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Reaganite has no time for divisive media blowhards

Stuart Spencer, who ran four successful campaigns for the late governor and president, laments the state of politics and punditry.

September 20, 2009|STEVE LOPEZ

The Republican California political guru who crafted four successful Ronald Reagan campaigns, two for governor and two for president, does not watch Fox News or its conservative bobblehead pundits.

Why not?

Fox News has an agenda, 82-year-old Stuart Spencer said over breakfast in Palm Desert, where he and his wife make their home. Same is true of MSNBC, he said. One goes right and the other goes left, and Spencer doesn't see why those interested in educating themselves on matters of national importance would turn to either for reliable information.

Glenn Beck?

Spencer can't watch the maudlin Fox host, who blubbers over the destruction of the nation by a president he calls a racist.

Keith Olbermann of MSNBC?

Spencer wants reason, not rants. He wants substance, not smirks. He has no interest in watching one side lob grenades at the other in nightly warfare that further divides the nation along cultural and political lines.

It annoys him that Fox can't admit that Sarah Palin was a cynical and preposterous choice as a VP candidate ("she just wasn't qualified"), and MSNBC can't admit that President Obama is too reliant on government cures or that he's tall on rhetoric and short on details.

Spencer said the last time he appeared on "Hardball" with motormouth Chris Matthews, the host asked a question and then interrupted before Spencer uttered two sentences. So he's scratched that show too.

Spencer, who estimates he ran 400 political campaigns in his career, said he reads the L.A. Times and the Desert Sun, and sometimes adds the Wall Street Journal or New York Times to the daily mix.

"If I watch TV news, it's usually CNN," Spencer said. "Not that they don't have their own agenda. Or I'll watch the Jim Lehrer show for something more solid."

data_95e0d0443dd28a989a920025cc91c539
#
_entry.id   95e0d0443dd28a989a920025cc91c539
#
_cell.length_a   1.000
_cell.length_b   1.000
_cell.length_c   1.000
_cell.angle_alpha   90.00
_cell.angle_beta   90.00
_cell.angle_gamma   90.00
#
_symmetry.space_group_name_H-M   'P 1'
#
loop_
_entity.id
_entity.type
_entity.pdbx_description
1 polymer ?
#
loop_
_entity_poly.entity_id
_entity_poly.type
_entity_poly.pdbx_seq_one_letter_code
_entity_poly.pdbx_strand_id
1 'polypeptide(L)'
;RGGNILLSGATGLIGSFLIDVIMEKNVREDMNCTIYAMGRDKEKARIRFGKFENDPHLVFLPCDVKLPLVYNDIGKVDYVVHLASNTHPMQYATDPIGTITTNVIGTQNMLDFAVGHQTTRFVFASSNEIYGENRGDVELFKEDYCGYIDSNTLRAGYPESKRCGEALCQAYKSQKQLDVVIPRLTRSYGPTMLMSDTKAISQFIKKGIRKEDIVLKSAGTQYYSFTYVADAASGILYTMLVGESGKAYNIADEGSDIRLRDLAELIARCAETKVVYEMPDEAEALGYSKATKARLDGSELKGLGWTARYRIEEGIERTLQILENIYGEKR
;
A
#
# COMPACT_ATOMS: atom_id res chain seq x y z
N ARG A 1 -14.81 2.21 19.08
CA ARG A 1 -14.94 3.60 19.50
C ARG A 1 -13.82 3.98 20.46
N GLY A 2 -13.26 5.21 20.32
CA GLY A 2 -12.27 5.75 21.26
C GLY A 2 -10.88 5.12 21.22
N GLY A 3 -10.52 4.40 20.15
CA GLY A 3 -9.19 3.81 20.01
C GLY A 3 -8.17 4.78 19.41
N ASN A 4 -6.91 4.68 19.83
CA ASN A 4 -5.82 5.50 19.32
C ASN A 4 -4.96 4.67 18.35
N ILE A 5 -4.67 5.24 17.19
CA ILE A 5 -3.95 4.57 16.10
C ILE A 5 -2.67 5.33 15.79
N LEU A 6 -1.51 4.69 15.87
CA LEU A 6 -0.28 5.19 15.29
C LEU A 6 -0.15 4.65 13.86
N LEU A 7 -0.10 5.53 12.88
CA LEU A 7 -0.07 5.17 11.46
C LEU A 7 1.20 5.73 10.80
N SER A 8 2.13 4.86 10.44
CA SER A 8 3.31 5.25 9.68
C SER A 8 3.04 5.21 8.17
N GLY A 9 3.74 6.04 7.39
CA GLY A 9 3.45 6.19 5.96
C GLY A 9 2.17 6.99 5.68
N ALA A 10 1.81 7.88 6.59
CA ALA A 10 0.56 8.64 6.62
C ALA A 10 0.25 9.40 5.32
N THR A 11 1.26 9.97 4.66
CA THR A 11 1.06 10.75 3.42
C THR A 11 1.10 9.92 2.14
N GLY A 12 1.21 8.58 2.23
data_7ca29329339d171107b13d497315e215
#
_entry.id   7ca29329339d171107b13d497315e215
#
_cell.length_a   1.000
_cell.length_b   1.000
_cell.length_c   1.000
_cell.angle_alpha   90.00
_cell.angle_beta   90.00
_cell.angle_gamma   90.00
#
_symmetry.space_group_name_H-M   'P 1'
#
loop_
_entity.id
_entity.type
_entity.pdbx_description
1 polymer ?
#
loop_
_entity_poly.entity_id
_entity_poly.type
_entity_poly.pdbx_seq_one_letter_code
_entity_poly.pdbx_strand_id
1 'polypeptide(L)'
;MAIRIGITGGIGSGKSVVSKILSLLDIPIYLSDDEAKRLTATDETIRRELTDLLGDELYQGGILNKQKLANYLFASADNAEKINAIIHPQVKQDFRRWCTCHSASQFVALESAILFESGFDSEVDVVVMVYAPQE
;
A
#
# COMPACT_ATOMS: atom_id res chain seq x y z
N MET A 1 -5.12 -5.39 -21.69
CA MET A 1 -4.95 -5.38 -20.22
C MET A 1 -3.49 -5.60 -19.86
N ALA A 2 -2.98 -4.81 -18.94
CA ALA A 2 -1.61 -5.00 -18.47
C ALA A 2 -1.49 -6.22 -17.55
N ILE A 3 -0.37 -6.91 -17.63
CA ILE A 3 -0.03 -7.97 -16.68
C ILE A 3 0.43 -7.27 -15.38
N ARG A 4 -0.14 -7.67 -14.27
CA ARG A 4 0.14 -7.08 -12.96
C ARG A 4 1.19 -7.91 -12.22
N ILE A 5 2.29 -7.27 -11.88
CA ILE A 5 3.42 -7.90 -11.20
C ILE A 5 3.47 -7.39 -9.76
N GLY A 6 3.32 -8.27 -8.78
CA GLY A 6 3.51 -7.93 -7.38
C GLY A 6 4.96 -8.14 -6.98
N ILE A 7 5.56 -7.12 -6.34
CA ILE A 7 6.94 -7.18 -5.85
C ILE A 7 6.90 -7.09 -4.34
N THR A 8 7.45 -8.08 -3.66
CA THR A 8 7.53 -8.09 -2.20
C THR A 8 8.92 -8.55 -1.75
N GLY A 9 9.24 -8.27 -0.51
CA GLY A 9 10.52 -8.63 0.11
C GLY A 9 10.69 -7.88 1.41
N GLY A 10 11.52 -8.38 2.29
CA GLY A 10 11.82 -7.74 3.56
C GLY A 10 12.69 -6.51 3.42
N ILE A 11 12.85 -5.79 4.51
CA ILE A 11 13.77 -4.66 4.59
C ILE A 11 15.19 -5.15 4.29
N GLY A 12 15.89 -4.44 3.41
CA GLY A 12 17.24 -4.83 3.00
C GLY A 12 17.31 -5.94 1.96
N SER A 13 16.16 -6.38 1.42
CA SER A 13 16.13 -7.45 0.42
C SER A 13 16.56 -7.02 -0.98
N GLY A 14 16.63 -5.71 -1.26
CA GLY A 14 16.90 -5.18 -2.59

I knew I could count on Spencer for a good dose of common sense, and that's why I drove out to see him. It's always been clear to me that while most Americans are somewhat reasonable, a good 10% to 15% of partisans at either end of the spectrum are out of their minds. But the wackos are wackier than ever.

First it was scary people on the left who insisted 9/11 was an inside job, and now the right is carrying that flag. Then we've got those who go on believing Obama is a Muslim or a communist when he's not busy being a racist.

Such craziness might die quietly, except that there's around-the-clock punditry and Internet delirium to fuel the paranoia, and the daily national conversation is framed at the fringes. Instead of talking about healthcare, we talk about the congressman who interrupted Obama's speech on healthcare to call him a liar.

It's hard, Spencer said, to pinpoint exactly where we went off the rails. There have always been cultural and social changes in the nation, he said, and over time the differences of various regions became more pronounced. House Speaker Newt Gingrich and cohorts exploited that when they tried to commandeer the policy agenda by acing out Democrats, Spencer said, and he thinks current House Speaker Nancy Pelosi is doing the same to Republicans.

I asked Spencer if part of the problem is the growing influence of money, which makes politicians more beholden to special interests and therefore more divided. Maybe, he said, but money was always a factor in politics. Today there's also a different kind of money in play: the fortunes that TV and radio broadcasts make by having gas bag commentators fan the flames day and night.

It's more than a little interesting, isn't it, that Spencer has such contempt for the media megastars who often invoke the name of his former boss as their supreme being?

"When I had a place in Oregon, I'd drive 25 minutes and [Rush] Limbaugh would be on three different stations," Spencer said. "I couldn't get rid of the son of a. . . ."

Acquaintances would ask Spencer about Limbaugh's brilliant observations, and Spencer would politely say he never listened. His astonished pals, knowing how close he was to the Gipper, would demand to know why not.

"Because he's an ass," Spencer would say, only he added a second syllable that makes the insult unprintable in a family newspaper.

Reagan was himself at times a divisive and hypocritical leader whose debacles, including the Iran-Contra scandal, have been obscured by years of myth-making. But he was civil to his political foes and built lasting relationships, political and social, with the Kennedys, among others. He worked closely with Sen. Ted Kennedy on budget matters and international disarmament, and with Soviet leader Mikhail Gorbachev on the end of the Cold War.

The tenor was different then, Spencer said, recalling that on Thursday nights, Reagan invited Democrat Tip O'Neill, the House speaker, to the White House for hours of storytelling and problem-solving.

It was a time when you sat down with your political counterparts and tried to find common ground. If the other guy got the best of you, you would look him in the eye and say, "OK, you win. But I'm going to get you next time."

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